The UK’s Plastic Packaging Tax (“PPT“) is due to take effect from 1 April 2022 and will be payable by manufacturers and importers of plastic packaging containing less than 30% recycled plastic content at a rate of £200 per metric tonne where certain thresholds are met. See our previous client alert on this topic here.

According to the HM Revenue & Customs policy paper, the objective of the PPT is to “provide a clear economic incentive for businesses to use recycled plastic material in plastic packaging”. This will help to create demand for recycled material and in turn stimulate increased levels of recycling and collection of plastic waste, reducing the amount that ends up in landfill or being incinerated.

The primary legislation is set out in the Finance Act 2021 which was enacted in June 2021. The administrative aspects of the PPT will be dealt with in secondary legislation and a consultation on the Plastic Packaging Tax (General) Regulations ran from 4 November 2021 until 1 December 2021.  We expect the final version of this legislation to be published soon.

Guidance on how to register for the PPT can be found here but registration cannot be completed until 1 April. It should also be noted that all guidance in respect of the PPT is subject to change while the secondary legislation is finalised.  

A crucial aspect of the PPT regime is that downstream businesses that buy plastic packaging on which the tax should have already been paid may be found jointly and severally liable for any unpaid tax.  In connection with this, on 30 December 2021, HMRC published guidance on the due diligence checks businesses should undertake in connection with the PPT. The guidance does not set out a specific list of checks that should be carried out in every case.  Rather, it is the responsibility of each business to decide which checks are “relevant, reasonable and proportionate” depending on the businesses’ “personal circumstances and supply chain”.

Ahead of April, it is important that businesses assess whether they will be required to pay the PPT in respect of any plastic packaging that does not meet the 30% threshold and, even where a business is not required to pay the PPT directly, it will still need to consider what steps should be taken to ensure that it is not involved in a supply chain where the PPT goes unpaid by someone else.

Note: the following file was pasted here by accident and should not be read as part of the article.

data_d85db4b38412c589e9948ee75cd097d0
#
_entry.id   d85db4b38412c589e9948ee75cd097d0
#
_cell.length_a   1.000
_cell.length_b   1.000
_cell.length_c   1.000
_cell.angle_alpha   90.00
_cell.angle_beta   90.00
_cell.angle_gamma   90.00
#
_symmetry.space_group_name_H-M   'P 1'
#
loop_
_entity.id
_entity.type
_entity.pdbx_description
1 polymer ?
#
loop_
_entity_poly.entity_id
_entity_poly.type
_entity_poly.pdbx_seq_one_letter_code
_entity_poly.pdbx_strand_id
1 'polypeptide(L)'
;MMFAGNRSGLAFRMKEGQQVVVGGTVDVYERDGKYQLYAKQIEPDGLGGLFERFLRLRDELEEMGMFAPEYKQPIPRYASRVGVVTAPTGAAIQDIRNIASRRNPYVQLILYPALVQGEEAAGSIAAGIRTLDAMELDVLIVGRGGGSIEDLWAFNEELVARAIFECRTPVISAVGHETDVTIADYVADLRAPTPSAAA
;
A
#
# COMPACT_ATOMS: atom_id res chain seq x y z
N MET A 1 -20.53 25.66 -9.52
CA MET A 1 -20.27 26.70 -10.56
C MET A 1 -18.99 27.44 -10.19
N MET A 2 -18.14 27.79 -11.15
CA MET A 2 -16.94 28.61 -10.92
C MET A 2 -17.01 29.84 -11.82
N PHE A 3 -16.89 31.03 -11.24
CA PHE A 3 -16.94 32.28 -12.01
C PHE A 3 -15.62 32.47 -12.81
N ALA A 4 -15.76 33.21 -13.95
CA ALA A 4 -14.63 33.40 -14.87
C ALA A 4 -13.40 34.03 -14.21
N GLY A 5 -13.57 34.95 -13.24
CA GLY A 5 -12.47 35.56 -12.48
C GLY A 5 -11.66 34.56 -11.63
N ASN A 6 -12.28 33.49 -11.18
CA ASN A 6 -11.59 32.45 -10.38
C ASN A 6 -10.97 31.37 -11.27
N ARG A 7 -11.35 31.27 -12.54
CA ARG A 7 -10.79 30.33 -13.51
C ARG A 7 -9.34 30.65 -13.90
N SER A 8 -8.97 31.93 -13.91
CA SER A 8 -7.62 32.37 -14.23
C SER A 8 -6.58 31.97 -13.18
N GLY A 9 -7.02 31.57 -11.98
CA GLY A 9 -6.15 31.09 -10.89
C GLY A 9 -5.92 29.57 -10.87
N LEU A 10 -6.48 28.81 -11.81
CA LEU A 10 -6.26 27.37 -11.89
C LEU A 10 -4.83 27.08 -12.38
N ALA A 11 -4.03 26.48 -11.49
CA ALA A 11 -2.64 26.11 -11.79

Graham Stuart is a partner in Baker McKenzie's London office specialising in product regulation and environmental, health and safety law. Graham advises on the regulation of pharmaceuticals, medical devices, chemicals, food, and a wide range of consumer and industrial products, acting for clients in connection with global integrations and reorganisations; product manufacturing, marketing, supply and distribution; EU and UK product authorisation regimes; non-conformities, regulatory investigations and prosecutions. His practice also covers operational environmental, health and safety matters for industrial and manufacturing facilities; the assessment and management of environmental risk in complex multi-jurisdictional projects, mergers and acquisitions; and climate change law and emissions trading.


Rachel MacLeod is an Associate in Baker McKenzie's London office. She advises companies on the "cradle-to-grave" regulation of a broad range of products sold on the EU and UK markets and also advises companies on how to comply with their operational environmental and health & safety obligations.


Adeel Haque is an Associate in Baker McKenzie's London office. Adeel qualified in September 2019 and has spent time working in the Firm's Hong Kong office. He advises clients on international trade (trade sanctions and export controls), competition, product regulatory, environmental, anti-bribery and corruption and customs law issues.